You knew you'd made a friend whenever the question "What does it all mean?" was answered with "42". Someday we'll have the real answer, and no one will have to get nailed to a tree just for suggesting we be nice to one another for a change. Enjoy the trip, you dear, sweet man.
Douglas Adams was a great author, he has made me laugh at times that I really needed to, and when nothing else could. The world has lost so much potential - for laughter, sadness and just for wonderful literature. My heartfelt condolences to his wife and daughter.
The best tribute to him is to read one of his books.
Arjun Nair, Bangalore, India
Thank you for writing all the books that made me learn to read and write English. That skill has come in handy many times . You will be missed by many. Goodbye.
So Long & Thanks...., May you finally find the question to the ultimate answer!
( And maybe let the rest of us in on it!)
Clive Hobbs, Mosterton, England
In a moment of stress, I found a canal that thought it was a Gin 'n Tonic; I imagined I was a slice of lemon, and suddenly everything in the world was right. Thank you.
I was thrown out of the school library many times for laughing at your books when I was supposed to be studying. I never got away with it because I couldn't keep a straight face.
Thanks for seeing me through my teenage years and beyond.
He's a genius and still in my heart.
I'm definitely taking a moment¿ In Finland we put the flag half way up when someone dies, and Black Friday should be an international day of sadness, with the flag half way up.
Benjamin Kierulff, The Hague, Netherlands
I'm so sorry you did not have time to complete the Handbook of Tense Transformations for the Time Traveller.
What a tragedy, the man was an inspiration. We will miss him and his concepts. I am truly devastated at his death. H2G2 is an excellent book. See you at the restaurant at the end of the universe, Douglas. God Bless You.
Simon Perkins, Los Alamos, USA (ex-UK)
Thank you - for helping me accept the oddness of my own thoughts as a youngster! The world is a better place for your wit, humour and brilliance. We'll miss you.
There has hardly been a day in the last 15 years where a Douglas Adams quote, idea or thought hasn't gone through my head. I have lived the HHGTTG in book, radio and TV form. My "Don't Panic" towel travelled with me for years, my Zen method of navigation took me to all kinds of places and I've never been able to think of Norway without contemplating its "lovely crinkly edges". I feel like I've lost part of my inner self. It is ironic that Arsenal lost the FA Cup to Liverpool on the day he passed away... "Going to watch the match this afternoon then?" "No, no point" "What's that? Foregone conclusion then you reckon, sir? Arsenal without a chance?" "No no! It's just that the world's about to end." "Oh yes sir, you said. Lucky escape for Arsenal if it did."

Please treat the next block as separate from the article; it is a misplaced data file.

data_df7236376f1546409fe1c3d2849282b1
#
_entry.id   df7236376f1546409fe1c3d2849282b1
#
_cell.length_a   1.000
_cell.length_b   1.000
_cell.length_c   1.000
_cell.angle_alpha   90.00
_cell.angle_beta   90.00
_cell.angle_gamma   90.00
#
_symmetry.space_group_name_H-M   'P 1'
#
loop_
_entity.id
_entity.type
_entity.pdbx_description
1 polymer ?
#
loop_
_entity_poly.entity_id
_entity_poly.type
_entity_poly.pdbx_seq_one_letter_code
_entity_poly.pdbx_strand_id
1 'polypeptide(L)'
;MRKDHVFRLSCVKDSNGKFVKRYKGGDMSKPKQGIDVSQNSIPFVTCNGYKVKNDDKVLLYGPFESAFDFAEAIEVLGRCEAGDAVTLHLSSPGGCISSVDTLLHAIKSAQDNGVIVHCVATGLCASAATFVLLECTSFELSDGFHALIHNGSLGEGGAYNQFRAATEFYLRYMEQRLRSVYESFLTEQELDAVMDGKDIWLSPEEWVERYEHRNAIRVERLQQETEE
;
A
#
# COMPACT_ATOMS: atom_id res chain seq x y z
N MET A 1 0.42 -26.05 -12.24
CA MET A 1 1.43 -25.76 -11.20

Although the world didn't end yesterday, for many of us, it will be a sadder, emptier place without Mr Adams....
Douglas Adams had the amazing ability to write about fantastically ludicrous things that everyone can somehow identify with. Despite the fact that it was fictional, his work filled me with the sense that perhaps it was not just me, perhaps the whole universe is weird like that. Thanks for the insight, Douglas!
Unbelievable that this wonderful voice has been silenced. God bless Douglas Adams. Life will be quite a lot less weird without him.
Thanks for the pleasant hours of reading and the endless quotes between friends.
Diane, Sun Prairie, WI, USA
"Long after his death his poems were found and wondered over. News of them spread like morning sunlight. For centuries they illuminated and watered the lives of many people whose lives might otherwise have been darker and drier." From: Life, the Universe, and Everything - Douglas Adams.
Mr Adams reminded us what a funny, weird and wonderful place the galaxy can be. His passing reminds me that it is not always a fair one. He will be missed by those he never knew. My deepest sympathy to his family.
A man with an imagination the size of a planet.
Martha Hopkins, Philadelphia, PA, USA
For the past 4 weeks I had been listening to Douglas' fascinating and thought provoking new series on Saturday mornings entitled 'The Hitchhiker's Guide to the Future'. This Saturday, at about 11.30 I was wishing there had been another episode this week, when the news came on that he was dead. Somehow I think there is a delicious irony about the improbability of that. I just wish Douglas was here to put it into words.... Thanks for the joy and laughter you gave to so many of us. The world was richer as a result of your life.